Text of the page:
11.20: Network Covalent Solids
Network covalent solids contain a three-dimensional network of covalently bonded atoms as found in the crystal structures of nonmetals like diamond, graphite, silicon, and some covalent compounds, such as silicon dioxide (sand) and silicon carbide (carborundum, the abrasive on sandpaper). Many minerals have networks of covalent bonds.
To break or to melt a covalent network solid, covalent bonds must be broken. Because covalent bonds are relatively strong, covalent network solids are typically characterized by hardness, strength, and high melting points. For example, diamond is one of the hardest substances known and melts above 3500 °C.
Diamond vs. Graphite
Carbon is an essential element; diamond and graphite are the two most common allotropes of carbon. Allotropes are different structural forms of the same element. Diamond is one of the hardest known substances, whereas graphite is soft enough to be used as a pencil lead. These very different properties stem from the different arrangements of the carbon atoms in the different allotropes.
Diamond is extremely hard because of the strong bonding between carbon atoms in all directions. Graphite is composed of planar sheets of covalent crystals that are held together in layers by noncovalent forces. Unlike typical covalent solids, graphite is very soft and electrically conductive. Graphite (in pencil lead) rubs off onto paper due to the weak attractions between the carbon layers.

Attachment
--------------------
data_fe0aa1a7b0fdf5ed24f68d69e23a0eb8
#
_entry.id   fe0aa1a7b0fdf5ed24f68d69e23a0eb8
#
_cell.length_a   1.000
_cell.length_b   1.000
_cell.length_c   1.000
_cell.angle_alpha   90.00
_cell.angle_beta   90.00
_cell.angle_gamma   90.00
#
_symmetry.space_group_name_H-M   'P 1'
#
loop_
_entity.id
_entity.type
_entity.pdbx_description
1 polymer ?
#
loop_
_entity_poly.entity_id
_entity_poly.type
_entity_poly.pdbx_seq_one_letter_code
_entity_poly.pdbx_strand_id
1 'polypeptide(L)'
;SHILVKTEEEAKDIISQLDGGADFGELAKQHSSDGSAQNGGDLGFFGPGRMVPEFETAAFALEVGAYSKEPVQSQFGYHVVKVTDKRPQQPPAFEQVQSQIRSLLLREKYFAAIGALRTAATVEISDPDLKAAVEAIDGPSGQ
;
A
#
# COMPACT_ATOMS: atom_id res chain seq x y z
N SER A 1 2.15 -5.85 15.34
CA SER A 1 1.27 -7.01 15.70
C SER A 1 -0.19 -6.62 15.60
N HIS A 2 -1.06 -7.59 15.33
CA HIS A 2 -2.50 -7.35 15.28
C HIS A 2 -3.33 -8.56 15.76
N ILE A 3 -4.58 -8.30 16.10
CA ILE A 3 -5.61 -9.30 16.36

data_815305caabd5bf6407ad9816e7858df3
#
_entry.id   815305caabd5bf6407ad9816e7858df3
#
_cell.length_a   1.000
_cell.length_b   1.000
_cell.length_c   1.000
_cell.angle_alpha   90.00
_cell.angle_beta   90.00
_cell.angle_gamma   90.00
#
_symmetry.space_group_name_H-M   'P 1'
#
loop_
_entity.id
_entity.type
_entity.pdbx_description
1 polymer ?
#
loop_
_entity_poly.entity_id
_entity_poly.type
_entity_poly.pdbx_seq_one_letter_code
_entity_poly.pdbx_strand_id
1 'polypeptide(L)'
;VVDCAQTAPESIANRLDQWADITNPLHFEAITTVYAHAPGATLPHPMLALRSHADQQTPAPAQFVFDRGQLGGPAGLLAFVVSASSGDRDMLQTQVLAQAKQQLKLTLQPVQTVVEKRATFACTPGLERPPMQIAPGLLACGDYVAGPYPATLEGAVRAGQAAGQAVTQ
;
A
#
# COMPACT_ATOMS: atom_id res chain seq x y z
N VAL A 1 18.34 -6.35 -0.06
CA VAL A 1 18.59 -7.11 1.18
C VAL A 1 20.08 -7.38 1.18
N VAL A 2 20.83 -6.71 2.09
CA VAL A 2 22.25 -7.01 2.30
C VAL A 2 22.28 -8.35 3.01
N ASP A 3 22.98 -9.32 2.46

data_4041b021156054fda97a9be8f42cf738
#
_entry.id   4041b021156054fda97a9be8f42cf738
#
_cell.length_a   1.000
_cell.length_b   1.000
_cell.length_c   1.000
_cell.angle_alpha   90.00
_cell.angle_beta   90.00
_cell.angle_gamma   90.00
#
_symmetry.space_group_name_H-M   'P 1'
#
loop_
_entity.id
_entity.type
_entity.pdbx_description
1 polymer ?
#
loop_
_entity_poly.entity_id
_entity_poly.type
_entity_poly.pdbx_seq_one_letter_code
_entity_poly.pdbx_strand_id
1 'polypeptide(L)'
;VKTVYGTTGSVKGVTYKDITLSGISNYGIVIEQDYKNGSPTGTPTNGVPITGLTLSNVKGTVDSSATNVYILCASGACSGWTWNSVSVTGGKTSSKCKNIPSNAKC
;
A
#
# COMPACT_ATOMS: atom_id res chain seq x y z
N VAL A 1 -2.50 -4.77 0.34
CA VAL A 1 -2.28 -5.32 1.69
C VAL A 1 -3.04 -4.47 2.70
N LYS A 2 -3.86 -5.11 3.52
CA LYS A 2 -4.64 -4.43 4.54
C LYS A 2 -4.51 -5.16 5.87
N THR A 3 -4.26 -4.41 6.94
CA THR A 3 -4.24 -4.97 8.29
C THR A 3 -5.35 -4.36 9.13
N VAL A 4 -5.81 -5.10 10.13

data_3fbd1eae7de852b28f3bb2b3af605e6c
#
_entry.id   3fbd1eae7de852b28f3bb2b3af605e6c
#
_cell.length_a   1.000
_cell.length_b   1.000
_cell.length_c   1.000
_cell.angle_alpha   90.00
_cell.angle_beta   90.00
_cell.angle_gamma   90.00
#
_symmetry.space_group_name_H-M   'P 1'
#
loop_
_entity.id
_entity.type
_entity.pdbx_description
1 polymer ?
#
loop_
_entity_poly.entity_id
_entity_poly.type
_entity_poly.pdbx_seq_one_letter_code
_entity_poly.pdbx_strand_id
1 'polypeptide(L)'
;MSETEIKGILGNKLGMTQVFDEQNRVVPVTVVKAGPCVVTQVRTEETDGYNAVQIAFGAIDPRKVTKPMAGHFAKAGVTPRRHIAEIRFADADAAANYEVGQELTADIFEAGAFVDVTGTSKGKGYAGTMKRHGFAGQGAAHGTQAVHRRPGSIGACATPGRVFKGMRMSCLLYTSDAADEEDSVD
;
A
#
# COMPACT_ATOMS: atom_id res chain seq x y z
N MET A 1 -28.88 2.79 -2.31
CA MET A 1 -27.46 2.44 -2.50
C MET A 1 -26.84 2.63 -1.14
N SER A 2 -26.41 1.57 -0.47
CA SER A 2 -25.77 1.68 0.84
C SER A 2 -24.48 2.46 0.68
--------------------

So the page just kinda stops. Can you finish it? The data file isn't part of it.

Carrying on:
Graphene: Material of the Future
A recently discovered form of carbon is graphene. Graphene was first isolated in 2004 by using tape to peel off thinner and thinner layers from graphite. It is essentially a single sheet (one atom thick) of graphite. Graphene is not only strong and lightweight, but it is also an excellent conductor of electricity and heat. These properties may prove very useful in a wide range of applications, such as vastly improved computer chips and circuits, better batteries and solar cells, and stronger and lighter structural materials. The 2010 Nobel Prize in Physics was awarded to Andre Geim and Konstantin Novoselov for their pioneering work with graphene.
This text has been adapted from Openstax, Chemistry 2e, Section: 10.5 The Solid State of Matter.